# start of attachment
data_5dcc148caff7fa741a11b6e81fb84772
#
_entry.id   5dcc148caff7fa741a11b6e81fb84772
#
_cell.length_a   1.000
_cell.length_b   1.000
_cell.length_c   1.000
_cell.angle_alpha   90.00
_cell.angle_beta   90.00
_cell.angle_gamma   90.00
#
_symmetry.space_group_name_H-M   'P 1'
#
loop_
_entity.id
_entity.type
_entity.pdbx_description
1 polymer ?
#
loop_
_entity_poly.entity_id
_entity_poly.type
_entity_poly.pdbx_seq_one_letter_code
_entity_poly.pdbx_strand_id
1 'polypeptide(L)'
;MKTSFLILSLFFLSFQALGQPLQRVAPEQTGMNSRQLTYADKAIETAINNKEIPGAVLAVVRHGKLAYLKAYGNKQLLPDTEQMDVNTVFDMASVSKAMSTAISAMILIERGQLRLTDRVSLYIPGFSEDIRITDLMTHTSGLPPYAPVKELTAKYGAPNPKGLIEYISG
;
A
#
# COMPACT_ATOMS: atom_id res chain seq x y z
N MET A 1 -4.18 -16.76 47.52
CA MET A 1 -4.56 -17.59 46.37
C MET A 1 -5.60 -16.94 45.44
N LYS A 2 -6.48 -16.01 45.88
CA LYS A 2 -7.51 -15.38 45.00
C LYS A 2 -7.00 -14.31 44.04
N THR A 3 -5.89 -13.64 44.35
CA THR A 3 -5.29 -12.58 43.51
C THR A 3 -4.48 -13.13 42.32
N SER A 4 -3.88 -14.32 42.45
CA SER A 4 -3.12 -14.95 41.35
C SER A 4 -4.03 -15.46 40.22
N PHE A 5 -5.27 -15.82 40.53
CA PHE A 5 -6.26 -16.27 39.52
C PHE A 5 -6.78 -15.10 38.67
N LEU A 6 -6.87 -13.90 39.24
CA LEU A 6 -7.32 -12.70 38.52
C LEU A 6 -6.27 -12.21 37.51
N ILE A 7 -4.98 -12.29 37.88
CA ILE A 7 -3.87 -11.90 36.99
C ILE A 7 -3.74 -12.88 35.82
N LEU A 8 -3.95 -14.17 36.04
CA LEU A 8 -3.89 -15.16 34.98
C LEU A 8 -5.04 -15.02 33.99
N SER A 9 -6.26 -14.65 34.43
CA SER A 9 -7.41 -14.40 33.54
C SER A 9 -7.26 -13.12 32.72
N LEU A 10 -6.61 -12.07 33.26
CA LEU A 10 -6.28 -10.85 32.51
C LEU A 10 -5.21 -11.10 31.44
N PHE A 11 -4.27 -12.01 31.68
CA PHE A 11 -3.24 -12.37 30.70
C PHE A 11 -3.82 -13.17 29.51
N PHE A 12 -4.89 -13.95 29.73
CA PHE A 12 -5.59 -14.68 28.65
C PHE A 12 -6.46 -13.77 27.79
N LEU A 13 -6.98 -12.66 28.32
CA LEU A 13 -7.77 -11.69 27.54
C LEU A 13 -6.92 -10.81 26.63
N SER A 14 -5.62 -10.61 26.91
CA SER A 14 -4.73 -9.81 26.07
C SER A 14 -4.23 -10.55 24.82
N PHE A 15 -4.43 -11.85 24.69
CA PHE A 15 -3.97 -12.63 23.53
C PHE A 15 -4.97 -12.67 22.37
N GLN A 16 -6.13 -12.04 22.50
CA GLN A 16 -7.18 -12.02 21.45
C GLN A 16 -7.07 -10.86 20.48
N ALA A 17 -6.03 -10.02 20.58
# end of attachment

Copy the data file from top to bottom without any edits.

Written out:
data_5dcc148caff7fa741a11b6e81fb84772
#
_entry.id   5dcc148caff7fa741a11b6e81fb84772
#
_cell.length_a   1.000
_cell.length_b   1.000
_cell.length_c   1.000
_cell.angle_alpha   90.00
_cell.angle_beta   90.00
_cell.angle_gamma   90.00
#
_symmetry.space_group_name_H-M   'P 1'
#
loop_
_entity.id
_entity.type
_entity.pdbx_description
1 polymer ?
#
loop_
_entity_poly.entity_id
_entity_poly.type
_entity_poly.pdbx_seq_one_letter_code
_entity_poly.pdbx_strand_id
1 'polypeptide(L)'
;MKTSFLILSLFFLSFQALGQPLQRVAPEQTGMNSRQLTYADKAIETAINNKEIPGAVLAVVRHGKLAYLKAYGNKQLLPDTEQMDVNTVFDMASVSKAMSTAISAMILIERGQLRLTDRVSLYIPGFSEDIRITDLMTHTSGLPPYAPVKELTAKYGAPNPKGLIEYISG
;
A
#
# COMPACT_ATOMS: atom_id res chain seq x y z
N MET A 1 -4.18 -16.76 47.52
CA MET A 1 -4.56 -17.59 46.37
C MET A 1 -5.60 -16.94 45.44
N LYS A 2 -6.48 -16.01 45.88
CA LYS A 2 -7.51 -15.38 45.00
C LYS A 2 -7.00 -14.31 44.04
N THR A 3 -5.89 -13.64 44.35
CA THR A 3 -5.29 -12.58 43.51
C THR A 3 -4.48 -13.13 42.32
N SER A 4 -3.88 -14.32 42.45
CA SER A 4 -3.12 -14.95 41.35
C SER A 4 -4.03 -15.46 40.22
N PHE A 5 -5.27 -15.82 40.53
CA PHE A 5 -6.26 -16.27 39.52
C PHE A 5 -6.78 -15.10 38.67
N LEU A 6 -6.87 -13.90 39.24
CA LEU A 6 -7.32 -12.70 38.52
C LEU A 6 -6.27 -12.21 37.51
N ILE A 7 -4.98 -12.29 37.88
CA ILE A 7 -3.87 -11.90 36.99
C ILE A 7 -3.74 -12.88 35.82
N LEU A 8 -3.95 -14.17 36.04
CA LEU A 8 -3.89 -15.16 34.98
C LEU A 8 -5.04 -15.02 33.99
N SER A 9 -6.26 -14.65 34.43
CA SER A 9 -7.41 -14.40 33.54
C SER A 9 -7.26 -13.12 32.72
N LEU A 10 -6.61 -12.07 33.26
CA LEU A 10 -6.28 -10.85 32.51
C LEU A 10 -5.21 -11.10 31.44
N PHE A 11 -4.27 -12.01 31.68
CA PHE A 11 -3.24 -12.37 30.70
C PHE A 11 -3.82 -13.17 29.51
N PHE A 12 -4.89 -13.95 29.73
CA PHE A 12 -5.59 -14.68 28.65
C PHE A 12 -6.46 -13.77 27.79
N LEU A 13 -6.98 -12.66 28.32
CA LEU A 13 -7.77 -11.69 27.54
C LEU A 13 -6.92 -10.81 26.63
N SER A 14 -5.62 -10.61 26.91
CA SER A 14 -4.73 -9.81 26.07
C SER A 14 -4.23 -10.55 24.82
N PHE A 15 -4.43 -11.85 24.69
CA PHE A 15 -3.97 -12.63 23.53
C PHE A 15 -4.97 -12.67 22.37
N GLN A 16 -6.13 -12.04 22.50
CA GLN A 16 -7.18 -12.02 21.45
C GLN A 16 -7.07 -10.86 20.48
N ALA A 17 -6.03 -10.02 20.58